Fall 2012 Astronomy 241 Tu,Th 12:00 — 13:15

ASTR 241 is a rigorous, calculus-based introduction to Solar System astrophysics. In this course, basic concepts of classical mechanics and thermodynamics are used to understand the structure and evolution of the Solar System. Historically, the Solar System was the original proving ground for much of Newtonian dynamics, and it provides many opportunities to apply mechanics and thermodynamics on a grand scale. In addition to introducing students to the study of the Solar System, ASTR 241 will deepen their understanding and ability to use basic physical concepts. We anticipate that Astr 241 will become the first course in a sequence leading to an astrophysics major.

Time & Place: Tuesday & Thursday, 12:00 — 13:15 in Watanabe 420

Professor: Joshua E. Barnes

Teaching assistant: Sean Goebel

Astronomy help: See any Astronomy TA in Watanabe 421
Hours: As posted

Text: An Introduction to Modern Astrophysics (2nd edition), by B.W. Carroll & D.A. Ostlie [Errata]

Course Outline & Schedule

Dates Topic   Reading
8/21 8/23 Solar System Overview Constituents: Sun, planets, asteroids, dwarf planets, comets, zodiacal dust, solar wind. Overall structure; rotation and revolution. Formation scenario. Kepler's laws. Falling bodies. 1.1, 1.2, 19.1, 2.1
8/28 8/30 Orbital Motion Newtonian mechanics & universal gravitation. 2-body problem. Reduced problem. Derivation of Kepler's laws for non-circular orbits. Conservation laws. Orbit calculations. Orbits in the Solar System. 2.2, 2.3
9/04 9/06 Earth, Moon, & Sun The Earth-Moon system. Tidal force. Response of idealized and real oceans. Tidal friction. Synchronous rotation. Evolution of the Moon's orbit. Precession of Moon's orbit. 19.2
9/11 9/13 Planetary Atmospheres Temperature equilibrium. Hydrostatic equilibrium. Atmospheric chemistry. Escape of atmosphere. Circulation patterns. 19.3, 10.1*, 10.2*
9/18 9/20 Terrestrial Planets Internal structure. Planetary differentiation. Heat production. Heat transport. Geological activity. 20.1 — 20.5
9/25 9/27 REVIEW & MIDTERM
10/02 10/04 Giant Planets & Satellites Internal structure of gas giants and ice giants. Equations of state. Equilibrium of rotating bodies. Escape of internal heat. 21.1 — 21.3, 10.4*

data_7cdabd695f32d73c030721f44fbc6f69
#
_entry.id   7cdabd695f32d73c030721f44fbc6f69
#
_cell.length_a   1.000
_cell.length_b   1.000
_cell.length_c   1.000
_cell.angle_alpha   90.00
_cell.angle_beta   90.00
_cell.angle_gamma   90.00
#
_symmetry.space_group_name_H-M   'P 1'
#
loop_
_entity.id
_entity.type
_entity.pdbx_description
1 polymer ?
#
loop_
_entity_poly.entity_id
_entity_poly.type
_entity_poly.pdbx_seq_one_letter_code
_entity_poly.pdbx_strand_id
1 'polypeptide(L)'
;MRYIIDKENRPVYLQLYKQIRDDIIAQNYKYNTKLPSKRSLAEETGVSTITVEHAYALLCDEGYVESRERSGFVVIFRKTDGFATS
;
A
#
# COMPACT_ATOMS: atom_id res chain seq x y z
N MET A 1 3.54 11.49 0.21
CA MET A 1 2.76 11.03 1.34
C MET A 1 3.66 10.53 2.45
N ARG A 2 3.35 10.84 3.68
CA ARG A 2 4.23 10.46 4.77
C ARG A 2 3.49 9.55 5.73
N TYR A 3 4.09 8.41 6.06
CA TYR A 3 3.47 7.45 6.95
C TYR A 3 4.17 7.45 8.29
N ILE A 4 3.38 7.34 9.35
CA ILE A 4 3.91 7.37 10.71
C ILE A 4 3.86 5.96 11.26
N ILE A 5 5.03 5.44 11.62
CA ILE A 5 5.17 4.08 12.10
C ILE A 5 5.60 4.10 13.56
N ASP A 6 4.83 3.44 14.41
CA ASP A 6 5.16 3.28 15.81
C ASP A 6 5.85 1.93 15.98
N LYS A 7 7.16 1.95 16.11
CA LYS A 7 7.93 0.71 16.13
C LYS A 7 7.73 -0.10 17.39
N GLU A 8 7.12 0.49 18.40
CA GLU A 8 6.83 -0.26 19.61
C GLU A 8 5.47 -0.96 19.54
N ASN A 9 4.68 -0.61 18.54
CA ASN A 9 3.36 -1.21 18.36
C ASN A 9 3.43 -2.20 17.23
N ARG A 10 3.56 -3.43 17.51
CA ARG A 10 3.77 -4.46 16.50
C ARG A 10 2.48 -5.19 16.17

10/09 10/11 Resonance & Stability Driven harmonic oscillator. Mean-motion resonances. Lagrange points. Stability & instability. Asteroid belt: Kirkwood gaps, Trojans, Hildas. Saturn's rings: gaps, bending waves, density waves. Laplace resonance. Plutinos.
10/16 10/18 Asteroids & Comets Monoliths vs. rubble piles. Orbital families. Collisional disruption. Origin of near-Earth objects. Sublimation of comets. Meteor showers. 22.1 — 22.4
10/23 10/25 Solar System Formation Detection of extra-solar planets. Other planetary systems. Cloud collapse. Rotation of proto-solar nebula. Condensation of solids. Terrestrial planet formation. The frost line. Giant planet formation. Impacts. 23.1, 23.2
10/30 11/1 REVIEW & MIDTERM
  11/08 The Solar Interior. I Gravitational energy. Thermal equilibrium. Hydrogen burning. 10.1 — 10.3
11/13 11/15 The Solar Interior. II Pressure balance. Energy transport via radiation and convection. Introduction to stellar structure. Structure of the Sun. 10.4, 10.5, 11.1
11/20   Solar Atmosphere The quiet sun. The solar wind. 11.2*
11/27 11/29 Space Weather The solar cycle. Sunspots, prominences, flares & coronal mass ejections. The solar dynamo. Planetary magnetospheres. 11.2*, 11.3
12/4 12/6 FINAL REVIEW

Problem Sets, Exams, & Grades

Problem sets will be assigned on Thursday of each week, and will be due the following Thursday at the start of class. Late work must be handed in on Tuesday of the following week, and will receive 70% credit.

There will be two midterm exams, on 9/27 and 11/1. A review class will be given before each exam.

The final exam will be given on 12/13 in Wat. 420. The final is cumulative.

The problem sets, midterms, and final are worth 30%, 40%, and 30%, respectively.

Joshua E. Barnes      (barnes at
Updated: 13 October 2012
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